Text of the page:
Honoring the legacy of Dr. Hector R. Wong –
A pioneer in the field of pediatric critical care medicine.
Jennifer Kaplan, MD, MS, Andrew J. Lautz, MD, Mihir R. Atreya, MD, MPH
Division of Critical Care Medicine, Cincinnati Children’s Hospital Medical Center.
In January 2022, the Division of Pediatric Critical Care Medicine and Cincinnati Children Hospital Medical Center mourned the unexpected death of Dr. Hector R. Wong – a mentor, colleague, and friend to many. Dr. Hector Wong was a consummate physician, scientist, educator, and administrator. He served as Chief of the Division for over 20 years before taking on roles as Interim-Chair and subsequently Vice-Chair of the Department of Pediatrics, University of Cincinnati – the latter amidst the height of the COVID19 pandemic. Dr. Wong led a basic and translational science laboratory, supported by Kindervelt, focused on better understanding pediatric sepsis – a life threatening condition caused by an abnormal response of an individual to an infection. He espoused a “bedside -to bench- to bedside” approach to sepsis wherein observations made among children with sepsis were brought to the laboratory to better understand disease mechanisms. Further, findings in the disease models were tested in human biospecimens to ensure their relevance to patient care. The centerpiece of his NIH funded research program is an unparalleled repository of clinical data and biospecimens collected from children with sepsis across multiple pediatric institutions in the U.S, which continues to be leveraged by investigators within the Division to ask impactful questions.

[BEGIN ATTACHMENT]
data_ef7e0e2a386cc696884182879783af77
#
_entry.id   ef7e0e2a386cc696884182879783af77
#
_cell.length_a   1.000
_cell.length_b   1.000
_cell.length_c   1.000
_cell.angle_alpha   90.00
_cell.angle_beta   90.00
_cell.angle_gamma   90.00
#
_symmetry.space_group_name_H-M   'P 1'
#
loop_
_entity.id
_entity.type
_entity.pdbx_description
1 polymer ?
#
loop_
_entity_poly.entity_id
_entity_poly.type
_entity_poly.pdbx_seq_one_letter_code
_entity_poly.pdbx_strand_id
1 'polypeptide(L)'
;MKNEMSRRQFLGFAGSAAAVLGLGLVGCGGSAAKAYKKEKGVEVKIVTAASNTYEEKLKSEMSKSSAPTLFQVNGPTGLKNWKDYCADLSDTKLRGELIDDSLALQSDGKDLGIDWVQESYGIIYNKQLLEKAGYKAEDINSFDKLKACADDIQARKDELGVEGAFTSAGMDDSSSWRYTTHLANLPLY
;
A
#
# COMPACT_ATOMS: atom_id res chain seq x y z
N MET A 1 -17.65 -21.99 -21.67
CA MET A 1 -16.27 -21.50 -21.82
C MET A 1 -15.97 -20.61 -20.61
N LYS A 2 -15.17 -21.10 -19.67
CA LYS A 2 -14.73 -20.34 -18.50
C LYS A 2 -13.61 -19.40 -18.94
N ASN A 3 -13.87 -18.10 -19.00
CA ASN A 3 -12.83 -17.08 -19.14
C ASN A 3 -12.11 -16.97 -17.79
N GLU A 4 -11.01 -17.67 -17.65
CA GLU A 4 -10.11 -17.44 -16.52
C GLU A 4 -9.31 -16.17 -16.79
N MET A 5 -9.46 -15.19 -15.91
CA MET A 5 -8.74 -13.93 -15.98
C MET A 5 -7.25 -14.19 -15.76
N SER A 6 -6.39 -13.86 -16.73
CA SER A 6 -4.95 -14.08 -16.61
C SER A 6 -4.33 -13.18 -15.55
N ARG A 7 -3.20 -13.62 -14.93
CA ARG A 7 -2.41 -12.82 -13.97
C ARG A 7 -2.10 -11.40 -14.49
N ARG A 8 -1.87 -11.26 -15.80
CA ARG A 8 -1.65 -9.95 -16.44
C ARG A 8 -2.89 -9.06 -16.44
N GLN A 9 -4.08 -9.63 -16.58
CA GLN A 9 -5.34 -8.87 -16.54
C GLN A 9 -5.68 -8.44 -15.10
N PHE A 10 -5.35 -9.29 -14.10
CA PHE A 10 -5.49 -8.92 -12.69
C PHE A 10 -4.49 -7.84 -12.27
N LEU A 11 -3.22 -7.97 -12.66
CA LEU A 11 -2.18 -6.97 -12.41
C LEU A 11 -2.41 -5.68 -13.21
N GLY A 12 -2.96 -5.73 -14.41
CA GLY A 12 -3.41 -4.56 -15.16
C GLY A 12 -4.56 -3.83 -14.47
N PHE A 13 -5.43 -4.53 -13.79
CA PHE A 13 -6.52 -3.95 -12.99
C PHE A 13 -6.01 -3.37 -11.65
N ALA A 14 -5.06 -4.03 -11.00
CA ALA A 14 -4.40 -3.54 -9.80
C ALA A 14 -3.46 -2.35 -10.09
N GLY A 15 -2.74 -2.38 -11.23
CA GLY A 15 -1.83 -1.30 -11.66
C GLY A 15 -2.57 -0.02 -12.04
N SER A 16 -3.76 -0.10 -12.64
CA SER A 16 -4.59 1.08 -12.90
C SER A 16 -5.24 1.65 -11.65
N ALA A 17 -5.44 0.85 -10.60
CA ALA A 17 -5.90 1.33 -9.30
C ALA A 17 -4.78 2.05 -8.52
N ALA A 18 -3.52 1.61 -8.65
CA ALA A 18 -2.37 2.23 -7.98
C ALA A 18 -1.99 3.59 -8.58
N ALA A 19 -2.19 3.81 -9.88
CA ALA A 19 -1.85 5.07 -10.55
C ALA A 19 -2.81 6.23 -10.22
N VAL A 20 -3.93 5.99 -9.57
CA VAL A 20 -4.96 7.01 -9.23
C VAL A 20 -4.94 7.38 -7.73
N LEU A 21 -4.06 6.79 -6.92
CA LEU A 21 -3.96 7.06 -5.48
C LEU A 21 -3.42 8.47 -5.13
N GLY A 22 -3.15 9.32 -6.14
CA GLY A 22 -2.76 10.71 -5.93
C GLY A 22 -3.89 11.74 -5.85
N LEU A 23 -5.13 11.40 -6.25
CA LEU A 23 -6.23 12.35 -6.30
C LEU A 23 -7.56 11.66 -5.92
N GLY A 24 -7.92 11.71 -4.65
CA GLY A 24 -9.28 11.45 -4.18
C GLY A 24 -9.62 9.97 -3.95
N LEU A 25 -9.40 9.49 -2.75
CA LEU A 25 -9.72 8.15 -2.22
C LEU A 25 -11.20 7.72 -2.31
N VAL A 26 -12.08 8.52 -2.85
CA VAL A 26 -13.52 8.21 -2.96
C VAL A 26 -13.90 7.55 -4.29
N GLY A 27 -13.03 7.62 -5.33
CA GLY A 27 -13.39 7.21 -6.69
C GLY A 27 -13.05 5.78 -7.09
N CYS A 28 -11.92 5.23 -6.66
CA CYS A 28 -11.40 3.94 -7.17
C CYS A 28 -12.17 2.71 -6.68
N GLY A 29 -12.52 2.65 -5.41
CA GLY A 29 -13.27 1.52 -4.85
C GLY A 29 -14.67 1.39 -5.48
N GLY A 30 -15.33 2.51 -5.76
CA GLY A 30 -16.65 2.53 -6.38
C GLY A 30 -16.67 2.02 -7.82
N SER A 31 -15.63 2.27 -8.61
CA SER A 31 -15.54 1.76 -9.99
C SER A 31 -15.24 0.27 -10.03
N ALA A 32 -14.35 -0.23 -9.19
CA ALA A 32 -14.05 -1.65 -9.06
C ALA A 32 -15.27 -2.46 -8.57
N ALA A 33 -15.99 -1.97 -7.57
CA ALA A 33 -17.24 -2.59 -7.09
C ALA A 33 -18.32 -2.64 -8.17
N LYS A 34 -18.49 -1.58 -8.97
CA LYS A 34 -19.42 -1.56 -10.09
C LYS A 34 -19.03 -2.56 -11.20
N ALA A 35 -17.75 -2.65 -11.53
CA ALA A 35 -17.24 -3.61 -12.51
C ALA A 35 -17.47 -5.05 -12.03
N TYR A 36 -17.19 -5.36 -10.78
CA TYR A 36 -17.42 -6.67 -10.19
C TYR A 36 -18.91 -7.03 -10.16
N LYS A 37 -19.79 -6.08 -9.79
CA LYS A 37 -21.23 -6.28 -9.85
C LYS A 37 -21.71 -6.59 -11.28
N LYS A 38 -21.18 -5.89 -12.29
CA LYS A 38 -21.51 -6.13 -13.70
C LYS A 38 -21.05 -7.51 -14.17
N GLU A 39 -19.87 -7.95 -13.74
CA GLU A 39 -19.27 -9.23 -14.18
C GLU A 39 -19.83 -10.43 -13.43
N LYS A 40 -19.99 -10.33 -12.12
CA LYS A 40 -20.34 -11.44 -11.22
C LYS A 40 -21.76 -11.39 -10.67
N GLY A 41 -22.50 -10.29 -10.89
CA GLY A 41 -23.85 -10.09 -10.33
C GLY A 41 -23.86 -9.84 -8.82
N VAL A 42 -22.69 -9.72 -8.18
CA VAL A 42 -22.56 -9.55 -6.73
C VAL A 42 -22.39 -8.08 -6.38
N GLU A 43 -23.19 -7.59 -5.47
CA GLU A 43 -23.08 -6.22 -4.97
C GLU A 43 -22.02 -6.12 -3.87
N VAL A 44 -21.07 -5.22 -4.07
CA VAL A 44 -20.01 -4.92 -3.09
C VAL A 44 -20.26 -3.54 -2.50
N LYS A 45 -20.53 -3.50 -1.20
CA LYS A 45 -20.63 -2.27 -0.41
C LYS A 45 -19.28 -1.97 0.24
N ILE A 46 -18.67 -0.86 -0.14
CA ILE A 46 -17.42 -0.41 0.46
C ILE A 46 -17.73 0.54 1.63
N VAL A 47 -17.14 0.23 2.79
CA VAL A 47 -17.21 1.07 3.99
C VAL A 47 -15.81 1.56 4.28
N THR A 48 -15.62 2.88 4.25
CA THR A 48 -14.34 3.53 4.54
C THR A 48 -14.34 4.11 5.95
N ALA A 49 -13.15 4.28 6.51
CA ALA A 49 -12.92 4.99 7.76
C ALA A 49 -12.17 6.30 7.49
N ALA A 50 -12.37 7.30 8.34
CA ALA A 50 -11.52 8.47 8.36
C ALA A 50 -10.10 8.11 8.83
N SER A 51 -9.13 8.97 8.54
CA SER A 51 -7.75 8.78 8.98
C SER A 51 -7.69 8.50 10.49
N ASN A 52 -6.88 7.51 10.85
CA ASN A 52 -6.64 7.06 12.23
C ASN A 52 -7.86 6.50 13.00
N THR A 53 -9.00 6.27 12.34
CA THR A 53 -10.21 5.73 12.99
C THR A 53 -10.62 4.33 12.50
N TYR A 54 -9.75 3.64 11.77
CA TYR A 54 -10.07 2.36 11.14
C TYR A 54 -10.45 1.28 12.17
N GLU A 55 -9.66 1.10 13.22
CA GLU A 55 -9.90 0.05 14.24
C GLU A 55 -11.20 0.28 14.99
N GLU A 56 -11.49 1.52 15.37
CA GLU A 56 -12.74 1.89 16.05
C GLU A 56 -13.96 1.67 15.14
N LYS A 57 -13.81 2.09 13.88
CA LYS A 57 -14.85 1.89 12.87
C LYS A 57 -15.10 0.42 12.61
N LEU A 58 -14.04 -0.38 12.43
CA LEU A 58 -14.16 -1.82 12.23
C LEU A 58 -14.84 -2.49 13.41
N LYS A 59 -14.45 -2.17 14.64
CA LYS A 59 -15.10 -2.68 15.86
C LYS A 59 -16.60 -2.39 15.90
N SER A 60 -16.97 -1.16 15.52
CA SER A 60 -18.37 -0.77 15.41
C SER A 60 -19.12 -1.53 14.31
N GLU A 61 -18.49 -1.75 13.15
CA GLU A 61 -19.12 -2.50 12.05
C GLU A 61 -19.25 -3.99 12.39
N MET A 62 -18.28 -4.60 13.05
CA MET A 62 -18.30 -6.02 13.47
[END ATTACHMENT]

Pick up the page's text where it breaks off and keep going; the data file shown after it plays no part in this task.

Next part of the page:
On Friday September 8th, 2023, in recognition of Sepsis Awareness month and World Sepsis Day (September 13th), the Division of Critical Care Medicine, Cincinnati Children’s Hospital supported by the Cincinnati Children’s Research Foundation held a memorial symposium in honor of the late Dr. Hector R. Wong. Internationally recognized invited speakers, many of whose careers were in large parts shaped by Dr. Wong, presented latest advances in pediatric sepsis research and a roadmap to future work required in the field to meaningfully improve the care of our sickest patients. Keynote speakers –Dr. Thomas Shanley, President and CEO of Ann & Robert Lurie Children’s Hospital of Chicago, Northwestern University and Dr. Timothy Sweeney, Co-Founder and CEO of Inflammatix, Inc. highlighted the critical need translational physician-scientists in the field and collaborations necessary to advance endotyping strategies – wherein sepsis therapies are tailored based on the biology of patients, respectively. The symposium was attended by over 150 people with many joining virtually from around the world. A highlight of the symposium was Mr. Tyler Weismann – a sepsis survivor who was cared for by Dr. Wong and team as a child, shared his story and underscored the need for greater awareness of sepsis in the broader community. Of importance, there are an estimated 50 million cases of sepsis worldwide each year, and it is the leading cause of death among children under 5 years. Yet, sepsis care remains limited to antibiotics and intensive organ support, highlighting the crucial need for scientific advances in how we care for our sickest patients.